Mildred Louis Recruits Her ‘Agents of the Realm’ for Kickstarter [Back Pages]
Crowdfunding has become an important part of how comics get made, allowing creators to pitch their work directly to readers, and providing opportunities for comics that traditional publishers may not consider. With Back Pages, ComicsAlliance hopes to provide a spotlight for some of the best comics crowdfunding projects we can find.
Mildred Louis' webcomic Agents of the Realm has recruited a growing legion of fans since it started almost two years ago. The story of five girls who have just started college, things start to get weird when ghostly monsters maraud the premises. Then magical brooches appear --- and wouldn't you know it? Before anybody can say a thing, the girls have formed a superteam ready to defend the planet.
At heart a huge adventure series about magical girls, this is also a profoundly real story, with women who experience life in all its ups and downs. To find out more about how the series first came together, and about the current Kickstarter to bring the story to print, we spoke to Louis about all things Agents of the Realm.
ComicsAlliance: What’s the basic premise of your story?
Mildred Louis: Agents of the Realm is an urban fantasy story that's heavily inspired by a lot of really popular Magical Girl comics and shows. It follows five young women as they venture through college and find out that they're magical warriors who have to save the world. A lot of the focus is on friendship, the kind of growth and experiences that come with going through college and, well, fighting monsters!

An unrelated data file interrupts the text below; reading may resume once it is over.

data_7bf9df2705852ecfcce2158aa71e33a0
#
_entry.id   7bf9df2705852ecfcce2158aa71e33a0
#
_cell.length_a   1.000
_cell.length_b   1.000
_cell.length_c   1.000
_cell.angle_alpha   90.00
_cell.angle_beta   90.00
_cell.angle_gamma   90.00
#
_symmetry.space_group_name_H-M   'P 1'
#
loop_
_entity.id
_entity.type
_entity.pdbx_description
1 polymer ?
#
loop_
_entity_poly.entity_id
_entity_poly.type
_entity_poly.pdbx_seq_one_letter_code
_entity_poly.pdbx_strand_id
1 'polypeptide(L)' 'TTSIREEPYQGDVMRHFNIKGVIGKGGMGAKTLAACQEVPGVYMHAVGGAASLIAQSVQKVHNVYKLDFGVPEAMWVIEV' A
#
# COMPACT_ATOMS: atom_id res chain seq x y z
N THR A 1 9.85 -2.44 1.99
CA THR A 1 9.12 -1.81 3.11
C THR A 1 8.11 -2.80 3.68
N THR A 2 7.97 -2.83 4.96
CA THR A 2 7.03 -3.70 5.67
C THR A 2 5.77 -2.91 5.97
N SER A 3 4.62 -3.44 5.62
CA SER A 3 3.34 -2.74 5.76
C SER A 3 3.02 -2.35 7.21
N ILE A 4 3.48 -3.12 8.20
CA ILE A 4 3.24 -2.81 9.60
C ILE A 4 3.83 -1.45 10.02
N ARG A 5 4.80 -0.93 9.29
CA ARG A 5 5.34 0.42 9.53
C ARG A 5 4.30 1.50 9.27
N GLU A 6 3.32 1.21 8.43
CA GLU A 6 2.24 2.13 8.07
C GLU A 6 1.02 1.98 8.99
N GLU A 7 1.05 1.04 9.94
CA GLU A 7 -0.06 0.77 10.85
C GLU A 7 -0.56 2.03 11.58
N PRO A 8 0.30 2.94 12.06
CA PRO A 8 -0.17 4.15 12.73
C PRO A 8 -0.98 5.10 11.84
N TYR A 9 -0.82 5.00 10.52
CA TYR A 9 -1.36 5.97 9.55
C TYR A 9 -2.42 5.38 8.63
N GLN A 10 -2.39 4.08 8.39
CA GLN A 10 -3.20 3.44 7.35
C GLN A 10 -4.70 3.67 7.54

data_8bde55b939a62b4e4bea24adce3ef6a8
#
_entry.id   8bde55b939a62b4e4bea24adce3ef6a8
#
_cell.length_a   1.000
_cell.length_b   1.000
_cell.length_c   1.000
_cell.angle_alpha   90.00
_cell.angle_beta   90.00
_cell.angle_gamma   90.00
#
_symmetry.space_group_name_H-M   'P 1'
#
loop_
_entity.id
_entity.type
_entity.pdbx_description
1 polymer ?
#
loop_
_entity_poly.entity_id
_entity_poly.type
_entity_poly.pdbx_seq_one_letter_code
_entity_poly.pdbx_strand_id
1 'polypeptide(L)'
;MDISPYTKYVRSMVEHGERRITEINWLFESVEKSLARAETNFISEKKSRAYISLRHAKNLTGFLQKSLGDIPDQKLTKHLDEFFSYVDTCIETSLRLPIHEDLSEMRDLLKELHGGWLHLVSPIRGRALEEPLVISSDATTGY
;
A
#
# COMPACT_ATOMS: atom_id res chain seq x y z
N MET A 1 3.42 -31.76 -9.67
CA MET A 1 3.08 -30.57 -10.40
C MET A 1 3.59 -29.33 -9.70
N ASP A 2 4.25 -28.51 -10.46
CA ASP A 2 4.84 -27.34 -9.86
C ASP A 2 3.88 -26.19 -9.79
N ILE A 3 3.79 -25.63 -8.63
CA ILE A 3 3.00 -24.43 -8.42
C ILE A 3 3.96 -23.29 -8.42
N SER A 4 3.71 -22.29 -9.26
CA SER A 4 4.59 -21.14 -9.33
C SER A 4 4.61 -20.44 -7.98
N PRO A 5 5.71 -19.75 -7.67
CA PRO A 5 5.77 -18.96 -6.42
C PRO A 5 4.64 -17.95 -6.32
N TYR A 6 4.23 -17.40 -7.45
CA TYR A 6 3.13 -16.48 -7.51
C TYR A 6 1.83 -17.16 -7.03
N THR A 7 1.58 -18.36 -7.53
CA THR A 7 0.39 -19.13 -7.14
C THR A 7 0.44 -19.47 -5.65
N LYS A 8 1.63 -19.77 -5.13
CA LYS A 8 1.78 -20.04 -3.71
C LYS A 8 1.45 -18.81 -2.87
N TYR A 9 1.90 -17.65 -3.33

CA: What was it about this story which made you want to tell it?
ML: I loved magical girl stories when I was growing up. My first introduction was Sailor Moon way back in elementary school. I had two older brothers so a lot of the shows I was watching around that age focused around male characters, so the second it aired in the US and I first saw it, I immediately clung to it.
The kind of influence that and other shows have had on me has impacted me through my entire life, so it was kind of inevitable that I'd end up doing a Magical Girl story at some point.
Between that and having graduated college around three years prior to my starting it, it was kind of a perfect spot to get going on it. College was an interesting experience for me, and I didn't really come across a lot of stories that focused on that time period when I was in it, so I decided to start making a story that I would have appreciated not just when I was in school, but when I was a little younger too.
CA: Who are your main characters? What kind of people are they?
ML: The cast over all has a very strong focus on being inclusive and portraying different kinds of women from different backgrounds and different identities. The central five --- Norah, Adele, Kendall, Paige and Jordan --- were really developed as being the average every day young woman you're likely to come across.
Norah is pretty socially awkward but still willing and trying to get out there and meet people, while her room-mate, Adele, is very outgoing, very bubbly but also pretty aloof.
We then meet Kendall and Paige who are their classmates. Kendall is a very go-with-the-flow kind of person, very clever and on the ball, while Paige is very outspoken, very confident and stubborn.
The last one of the group that we meet is Jordan who's just the group sweet heart. She's just looking to do good and help people, and means the best in everything she does.